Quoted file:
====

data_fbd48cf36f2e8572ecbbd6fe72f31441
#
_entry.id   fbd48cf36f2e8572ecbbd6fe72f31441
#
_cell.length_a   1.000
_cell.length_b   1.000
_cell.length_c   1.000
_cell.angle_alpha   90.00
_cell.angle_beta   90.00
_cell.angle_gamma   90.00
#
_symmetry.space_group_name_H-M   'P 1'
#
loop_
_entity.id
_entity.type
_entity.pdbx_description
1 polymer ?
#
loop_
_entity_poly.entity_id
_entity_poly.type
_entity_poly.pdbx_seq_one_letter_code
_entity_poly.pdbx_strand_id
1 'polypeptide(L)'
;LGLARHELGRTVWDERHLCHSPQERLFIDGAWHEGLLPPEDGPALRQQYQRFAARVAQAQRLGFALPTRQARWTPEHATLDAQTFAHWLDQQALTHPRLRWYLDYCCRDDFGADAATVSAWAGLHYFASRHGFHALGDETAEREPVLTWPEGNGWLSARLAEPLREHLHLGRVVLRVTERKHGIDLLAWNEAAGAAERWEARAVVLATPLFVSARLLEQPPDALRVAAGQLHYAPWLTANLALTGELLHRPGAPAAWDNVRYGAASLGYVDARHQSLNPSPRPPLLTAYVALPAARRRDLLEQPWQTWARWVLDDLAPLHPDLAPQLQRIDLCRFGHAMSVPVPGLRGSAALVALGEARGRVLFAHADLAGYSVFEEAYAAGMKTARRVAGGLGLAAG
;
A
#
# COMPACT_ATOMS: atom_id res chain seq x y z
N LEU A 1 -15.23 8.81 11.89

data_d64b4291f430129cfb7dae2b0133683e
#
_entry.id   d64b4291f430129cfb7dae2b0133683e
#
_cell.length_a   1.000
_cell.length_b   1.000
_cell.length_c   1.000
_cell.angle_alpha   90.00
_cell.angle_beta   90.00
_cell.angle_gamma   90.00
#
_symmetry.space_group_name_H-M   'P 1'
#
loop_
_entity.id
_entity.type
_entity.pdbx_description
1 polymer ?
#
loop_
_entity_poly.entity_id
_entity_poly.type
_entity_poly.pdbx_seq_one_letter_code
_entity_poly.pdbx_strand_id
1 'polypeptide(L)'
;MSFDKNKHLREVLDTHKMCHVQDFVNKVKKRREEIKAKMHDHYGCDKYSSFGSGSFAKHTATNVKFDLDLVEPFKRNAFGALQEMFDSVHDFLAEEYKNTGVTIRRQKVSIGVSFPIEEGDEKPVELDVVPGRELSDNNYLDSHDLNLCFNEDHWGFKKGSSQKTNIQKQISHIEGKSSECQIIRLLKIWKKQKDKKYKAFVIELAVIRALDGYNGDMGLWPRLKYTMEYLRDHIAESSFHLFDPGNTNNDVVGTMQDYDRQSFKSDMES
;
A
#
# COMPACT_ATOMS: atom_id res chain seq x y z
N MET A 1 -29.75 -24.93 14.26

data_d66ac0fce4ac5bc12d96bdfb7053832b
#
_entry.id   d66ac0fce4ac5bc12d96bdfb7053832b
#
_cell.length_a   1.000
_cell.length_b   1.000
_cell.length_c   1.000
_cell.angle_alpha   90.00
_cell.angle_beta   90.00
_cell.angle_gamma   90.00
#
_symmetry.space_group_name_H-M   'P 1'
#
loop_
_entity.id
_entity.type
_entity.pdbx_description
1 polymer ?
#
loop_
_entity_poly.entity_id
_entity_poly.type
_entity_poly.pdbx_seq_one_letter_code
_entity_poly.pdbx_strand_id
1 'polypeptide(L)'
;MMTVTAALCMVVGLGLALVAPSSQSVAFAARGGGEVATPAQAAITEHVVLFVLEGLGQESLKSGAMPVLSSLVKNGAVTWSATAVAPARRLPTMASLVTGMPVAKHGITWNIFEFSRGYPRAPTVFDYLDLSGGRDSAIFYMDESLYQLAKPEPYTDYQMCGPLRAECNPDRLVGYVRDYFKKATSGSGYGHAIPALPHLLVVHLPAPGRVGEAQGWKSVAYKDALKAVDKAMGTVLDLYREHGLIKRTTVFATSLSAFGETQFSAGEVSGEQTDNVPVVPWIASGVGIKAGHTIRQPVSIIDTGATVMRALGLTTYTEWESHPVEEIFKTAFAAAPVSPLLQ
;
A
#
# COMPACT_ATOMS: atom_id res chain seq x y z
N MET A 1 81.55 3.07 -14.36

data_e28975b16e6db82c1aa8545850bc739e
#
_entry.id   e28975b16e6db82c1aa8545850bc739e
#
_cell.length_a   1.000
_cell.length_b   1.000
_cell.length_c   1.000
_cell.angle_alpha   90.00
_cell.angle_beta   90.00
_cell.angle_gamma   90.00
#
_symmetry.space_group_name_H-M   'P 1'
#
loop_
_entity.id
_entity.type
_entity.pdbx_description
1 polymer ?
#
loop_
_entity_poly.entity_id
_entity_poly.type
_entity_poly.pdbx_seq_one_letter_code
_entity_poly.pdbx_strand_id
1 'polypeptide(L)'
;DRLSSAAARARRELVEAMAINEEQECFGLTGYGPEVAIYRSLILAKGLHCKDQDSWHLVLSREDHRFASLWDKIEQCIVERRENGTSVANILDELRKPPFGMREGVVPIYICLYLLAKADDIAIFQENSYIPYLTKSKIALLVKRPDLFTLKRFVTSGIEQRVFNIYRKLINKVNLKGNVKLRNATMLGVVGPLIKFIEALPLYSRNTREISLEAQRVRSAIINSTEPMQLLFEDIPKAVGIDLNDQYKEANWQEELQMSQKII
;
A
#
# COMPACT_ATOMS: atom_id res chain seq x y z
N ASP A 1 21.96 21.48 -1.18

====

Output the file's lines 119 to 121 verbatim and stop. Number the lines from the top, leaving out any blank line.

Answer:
;DRLSSAAARARRELVEAMAINEEQECFGLTGYGPEVAIYRSLILAKGLHCKDQDSWHLVLSREDHRFASLWDKIEQCIVERRENGTSVANILDELRKPPFGMREGVVPIYICLYLLAKADDIAIFQENSYIPYLTKSKIALLVKRPDLFTLKRFVTSGIEQRVFNIYRKLINKVNLKGNVKLRNATMLGVVGPLIKFIEALPLYSRNTREISLEAQRVRSAIINSTEPMQLLFEDIPKAVGIDLNDQYKEANWQEELQMSQKII
;
A